• Martin Achiri, DVM

AWES-Cameroon: Our grant helped the donkeys who help the cotton farmers

Animal Welfare Society (AWES)-Cameroon was one of the beneficiaries of a grant from AKI in the course of 2020-2021. The objective of our grant was the provision of basic health services for donkeys working on cotton producing farms within the locality of Pitao in Garoua, northern Cameroon.


We started the work on the 15th of September 2020 and completed our project by the end of March 2021. The villages of Badjengo, made up of mostly cotton farmers, and Badjouma, made up of onion and cotton farmers, were the zones of the intervention.


Farmer Oumarou & his donkey on their 5 hectare cotton field

Our activities were:


1) Sensitization campaigns on animal welfare

The campaigns took place in Badjengo and Badjouma Centre. Because of COVID-19 concerns, the campaigns were in the open-air, where facial masks were distributed and and hand washing stations were available.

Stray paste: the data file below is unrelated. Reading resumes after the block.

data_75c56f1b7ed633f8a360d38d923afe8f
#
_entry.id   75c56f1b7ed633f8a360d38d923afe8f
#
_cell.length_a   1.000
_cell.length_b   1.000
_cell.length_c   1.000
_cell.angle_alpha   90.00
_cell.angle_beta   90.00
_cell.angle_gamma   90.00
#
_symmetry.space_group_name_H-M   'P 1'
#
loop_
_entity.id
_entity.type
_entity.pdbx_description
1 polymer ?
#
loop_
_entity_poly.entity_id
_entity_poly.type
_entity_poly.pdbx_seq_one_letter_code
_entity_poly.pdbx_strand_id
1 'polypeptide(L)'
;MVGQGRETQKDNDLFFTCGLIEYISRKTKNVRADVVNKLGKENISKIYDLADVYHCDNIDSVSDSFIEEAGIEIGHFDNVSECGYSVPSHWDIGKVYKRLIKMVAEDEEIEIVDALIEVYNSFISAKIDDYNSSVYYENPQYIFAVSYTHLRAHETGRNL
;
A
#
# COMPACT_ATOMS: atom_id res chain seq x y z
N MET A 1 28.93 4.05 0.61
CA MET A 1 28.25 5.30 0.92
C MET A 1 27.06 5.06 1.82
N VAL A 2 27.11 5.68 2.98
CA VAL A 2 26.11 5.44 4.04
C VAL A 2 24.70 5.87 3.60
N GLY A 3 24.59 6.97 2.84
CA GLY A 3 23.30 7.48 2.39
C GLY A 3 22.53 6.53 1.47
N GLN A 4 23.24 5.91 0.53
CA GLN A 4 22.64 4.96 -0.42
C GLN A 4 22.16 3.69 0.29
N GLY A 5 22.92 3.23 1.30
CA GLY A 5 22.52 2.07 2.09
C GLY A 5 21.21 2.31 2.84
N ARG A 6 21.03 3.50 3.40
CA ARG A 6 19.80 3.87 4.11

Farmers from Badjengo at an AWES meeting

Many of the active participants in the sensitization campaigns were children of school age and women, as they are the ones directly responsible for feeding, tethering, and caring for the donkeys. Though men were also involved, they play more or less a supervisory role as heads of families.


Other people involved in the sensitization campaigns were the local traditional head; the local livestock technical staff, Mr Oiyebo; a technician from Sodecoton (the cotton farmers' association), Mr Haman Ali; a representative of the Sodecoton farmers, Mr Signibe; veterinary support staff of AWES, Madame Colette; and Dr. Achiri Martin the founder of AWES, working specifically to coordinate these activities.


The campaigns permitted AWES to get better acquainted with the farmers and local veterinary technical staff, to discuss animal welfare with the participants, and to inform them of AWES and our activities. In Badjengo, we identified 44 members of the cotton farmers association, Mbor-moundang, having a total of 64 donkeys. In Badjouma Centre, the farmers were not yet organised as a group.